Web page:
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Targeted Support for Virtual Students

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As we begin to think about school post-pandemic, one of the lingering questions that remains is the possibility of students continuing on with virtual learning. Virtual schooling was around well before the planet became familiar with terms like “social distancing,” and “Zoom fatigue,” but in reality only a small (albeit growing) percentage of students were taking one or more virtual courses. Even fewer students were doing school completely online, with most full-time virtual enrollments occurring at the secondary level.

There are several reasons for a lack of large-scale adoption. In no particular order, they include things like a perceived lack of socialization opportunities, the fact that public schools serve a necessary role for working parents to provide supervision and nutrition, and the general idea that learning is a social endeavor best done in person.  Further, data tends to support the notion that many students are simply not successful in an online environment, with reports showing high failure rates and persistence issues with students in online courses, particularly those taking multiple online courses at the same time (Miron et al, 2021). Finally, despite Barbour, Siko, Gross, and Waddell (2013) describing a lack of preparation of teachers for online learning almost a decade ago, little progress has been made in this area since then. In particular, teachers lack the necessary skills to increase student engagement in online settings (Harris et al, 2020), a necessary skill given the somewhat lackluster quality of content provided by some commercial vendors.

While there is nuance in the data that can paint a slightly better picture, simply put, kids didn’t do very well in school over the past 15 months, and most students and parents are looking forward to some normalcy for the 2021-22 school year. Yet, many schools are thinking of continuing or expanding their virtual options next year, creating virtual academies using their own staff to provide a virtual option for K-12 students in their district. Why?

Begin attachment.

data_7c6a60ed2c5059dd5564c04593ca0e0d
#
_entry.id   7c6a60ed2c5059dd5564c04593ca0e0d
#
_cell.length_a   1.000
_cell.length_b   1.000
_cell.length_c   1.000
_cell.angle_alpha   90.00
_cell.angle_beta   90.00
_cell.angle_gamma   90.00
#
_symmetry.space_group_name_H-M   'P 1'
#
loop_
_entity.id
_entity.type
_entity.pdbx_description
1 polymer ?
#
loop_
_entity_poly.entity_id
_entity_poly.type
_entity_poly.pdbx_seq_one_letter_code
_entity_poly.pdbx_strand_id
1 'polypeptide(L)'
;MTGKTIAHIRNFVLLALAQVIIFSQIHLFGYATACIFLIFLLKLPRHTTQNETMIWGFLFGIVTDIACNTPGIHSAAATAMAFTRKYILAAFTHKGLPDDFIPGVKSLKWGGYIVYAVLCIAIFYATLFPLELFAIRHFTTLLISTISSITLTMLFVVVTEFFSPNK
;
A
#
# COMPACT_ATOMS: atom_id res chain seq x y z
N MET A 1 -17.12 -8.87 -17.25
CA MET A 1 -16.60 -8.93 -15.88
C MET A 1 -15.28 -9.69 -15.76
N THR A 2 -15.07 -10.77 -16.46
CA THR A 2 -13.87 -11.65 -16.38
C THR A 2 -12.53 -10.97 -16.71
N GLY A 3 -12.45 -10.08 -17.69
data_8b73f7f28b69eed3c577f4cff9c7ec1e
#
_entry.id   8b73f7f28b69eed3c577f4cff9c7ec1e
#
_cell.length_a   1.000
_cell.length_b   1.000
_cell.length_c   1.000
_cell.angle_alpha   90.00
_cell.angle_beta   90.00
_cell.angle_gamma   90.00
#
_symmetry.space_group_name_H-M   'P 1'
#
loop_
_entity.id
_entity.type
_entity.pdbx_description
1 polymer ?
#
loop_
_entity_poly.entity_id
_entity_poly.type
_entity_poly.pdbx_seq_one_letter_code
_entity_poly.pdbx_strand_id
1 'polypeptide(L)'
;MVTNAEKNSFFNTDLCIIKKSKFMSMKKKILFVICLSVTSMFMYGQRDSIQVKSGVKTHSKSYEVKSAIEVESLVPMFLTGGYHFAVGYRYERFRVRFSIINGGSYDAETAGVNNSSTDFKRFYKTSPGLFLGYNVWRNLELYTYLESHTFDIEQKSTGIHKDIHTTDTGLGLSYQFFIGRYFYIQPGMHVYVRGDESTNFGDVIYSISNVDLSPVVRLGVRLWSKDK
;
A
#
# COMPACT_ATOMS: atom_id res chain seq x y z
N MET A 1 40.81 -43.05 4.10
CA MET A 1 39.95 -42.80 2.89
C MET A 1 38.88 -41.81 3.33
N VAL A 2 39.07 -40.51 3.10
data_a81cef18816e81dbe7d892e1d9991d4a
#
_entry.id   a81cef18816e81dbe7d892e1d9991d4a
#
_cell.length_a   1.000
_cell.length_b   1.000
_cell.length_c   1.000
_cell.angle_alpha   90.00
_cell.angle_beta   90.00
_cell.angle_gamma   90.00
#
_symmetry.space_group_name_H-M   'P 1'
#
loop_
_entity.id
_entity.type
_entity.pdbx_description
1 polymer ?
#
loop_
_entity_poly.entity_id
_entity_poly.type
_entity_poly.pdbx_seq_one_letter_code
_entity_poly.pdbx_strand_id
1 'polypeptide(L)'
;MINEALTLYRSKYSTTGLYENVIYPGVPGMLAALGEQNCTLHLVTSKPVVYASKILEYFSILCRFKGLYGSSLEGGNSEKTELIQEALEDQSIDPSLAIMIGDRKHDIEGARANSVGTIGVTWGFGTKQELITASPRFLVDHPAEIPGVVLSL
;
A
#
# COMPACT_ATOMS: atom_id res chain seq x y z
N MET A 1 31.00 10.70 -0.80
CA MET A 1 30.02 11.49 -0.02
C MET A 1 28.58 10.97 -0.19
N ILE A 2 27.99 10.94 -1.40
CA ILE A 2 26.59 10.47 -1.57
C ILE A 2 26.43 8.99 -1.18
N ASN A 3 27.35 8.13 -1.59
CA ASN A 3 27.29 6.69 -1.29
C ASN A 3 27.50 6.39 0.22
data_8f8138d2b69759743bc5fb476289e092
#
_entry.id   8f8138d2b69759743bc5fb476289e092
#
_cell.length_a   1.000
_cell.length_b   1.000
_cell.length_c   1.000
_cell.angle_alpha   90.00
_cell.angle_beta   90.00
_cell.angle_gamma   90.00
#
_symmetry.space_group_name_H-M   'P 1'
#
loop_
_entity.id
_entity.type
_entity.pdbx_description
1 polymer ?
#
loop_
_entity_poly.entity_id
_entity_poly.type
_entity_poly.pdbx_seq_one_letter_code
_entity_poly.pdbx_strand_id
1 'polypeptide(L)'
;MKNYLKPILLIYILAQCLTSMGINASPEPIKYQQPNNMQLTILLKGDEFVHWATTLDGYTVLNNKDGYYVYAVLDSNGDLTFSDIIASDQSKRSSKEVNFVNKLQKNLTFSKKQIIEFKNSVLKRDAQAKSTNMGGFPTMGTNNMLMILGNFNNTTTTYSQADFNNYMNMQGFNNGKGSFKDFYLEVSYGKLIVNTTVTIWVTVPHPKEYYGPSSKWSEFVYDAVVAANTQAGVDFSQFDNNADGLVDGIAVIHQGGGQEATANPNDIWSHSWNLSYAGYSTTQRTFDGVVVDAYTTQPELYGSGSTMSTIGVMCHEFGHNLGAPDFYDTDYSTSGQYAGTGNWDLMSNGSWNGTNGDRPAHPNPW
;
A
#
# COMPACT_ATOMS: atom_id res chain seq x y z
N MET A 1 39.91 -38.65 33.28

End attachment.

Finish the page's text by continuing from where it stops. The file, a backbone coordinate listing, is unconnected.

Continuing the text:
It depends. There are some families that are still uncomfortable with the thought of returning to in-person learning at this time. Members of their household may be vulnerable to infection. The vaccine likely won’t be available to young children until later this fall. They may not be satisfied with the steps a district has taken to ensure their child’s safety. The list goes on and on. And then, there is a group of students who actually THRIVED during the past year and a half. For some students, online learning was a wonderful experience. We know a lot of kids struggled with online learning, but we also know that a lot of students struggle with conventional in-person learning, too.

So, we have an intersection of students who may want or need a virtual option, but have the likely potential of not being successful. What kind of supports can we offer them?

Addressing Weaknesses in Online Learning Skills

Luckily, there is some research on the “soft skills” that successful virtual students seem to possess (Farid, Plaisent, Bernard, & Chitu, 2014). Even better, researchers have developed several instruments that can rate students on these skills and determine whether the student will succeed in an online course, often with prediction rate over 80%. Now, the goal of such an instrument is not to steer students away from taking an online class if they happen to score low; rather, the goal should be to provide supports in areas where they are weak.